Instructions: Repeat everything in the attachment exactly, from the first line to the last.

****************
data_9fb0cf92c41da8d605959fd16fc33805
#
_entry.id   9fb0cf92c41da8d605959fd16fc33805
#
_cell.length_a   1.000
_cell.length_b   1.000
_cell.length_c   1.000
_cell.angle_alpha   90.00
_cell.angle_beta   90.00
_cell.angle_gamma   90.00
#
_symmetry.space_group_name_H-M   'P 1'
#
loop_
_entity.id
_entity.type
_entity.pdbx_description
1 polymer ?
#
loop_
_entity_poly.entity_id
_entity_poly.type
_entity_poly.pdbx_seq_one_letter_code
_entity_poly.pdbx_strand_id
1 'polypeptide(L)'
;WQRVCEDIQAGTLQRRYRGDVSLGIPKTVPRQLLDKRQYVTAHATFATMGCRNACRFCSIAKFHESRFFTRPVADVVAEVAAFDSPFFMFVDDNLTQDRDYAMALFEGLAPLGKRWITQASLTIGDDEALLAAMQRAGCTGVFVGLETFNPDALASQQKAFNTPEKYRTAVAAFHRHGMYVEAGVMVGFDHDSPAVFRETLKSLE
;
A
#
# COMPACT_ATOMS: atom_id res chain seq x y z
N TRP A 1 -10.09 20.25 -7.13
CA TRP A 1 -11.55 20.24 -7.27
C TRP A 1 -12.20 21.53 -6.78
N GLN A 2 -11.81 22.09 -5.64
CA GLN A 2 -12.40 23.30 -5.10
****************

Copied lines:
data_9fb0cf92c41da8d605959fd16fc33805
#
_entry.id   9fb0cf92c41da8d605959fd16fc33805
#
_cell.length_a   1.000
_cell.length_b   1.000
_cell.length_c   1.000
_cell.angle_alpha   90.00
_cell.angle_beta   90.00
_cell.angle_gamma   90.00
#
_symmetry.space_group_name_H-M   'P 1'
#
loop_
_entity.id
_entity.type
_entity.pdbx_description
1 polymer ?
#
loop_
_entity_poly.entity_id
_entity_poly.type
_entity_poly.pdbx_seq_one_letter_code
_entity_poly.pdbx_strand_id
1 'polypeptide(L)'
;WQRVCEDIQAGTLQRRYRGDVSLGIPKTVPRQLLDKRQYVTAHATFATMGCRNACRFCSIAKFHESRFFTRPVADVVAEVAAFDSPFFMFVDDNLTQDRDYAMALFEGLAPLGKRWITQASLTIGDDEALLAAMQRAGCTGVFVGLETFNPDALASQQKAFNTPEKYRTAVAAFHRHGMYVEAGVMVGFDHDSPAVFRETLKSLE
;
A
#
# COMPACT_ATOMS: atom_id res chain seq x y z
N TRP A 1 -10.09 20.25 -7.13
CA TRP A 1 -11.55 20.24 -7.27
C TRP A 1 -12.20 21.53 -6.78
N GLN A 2 -11.81 22.09 -5.64
CA GLN A 2 -12.40 23.30 -5.10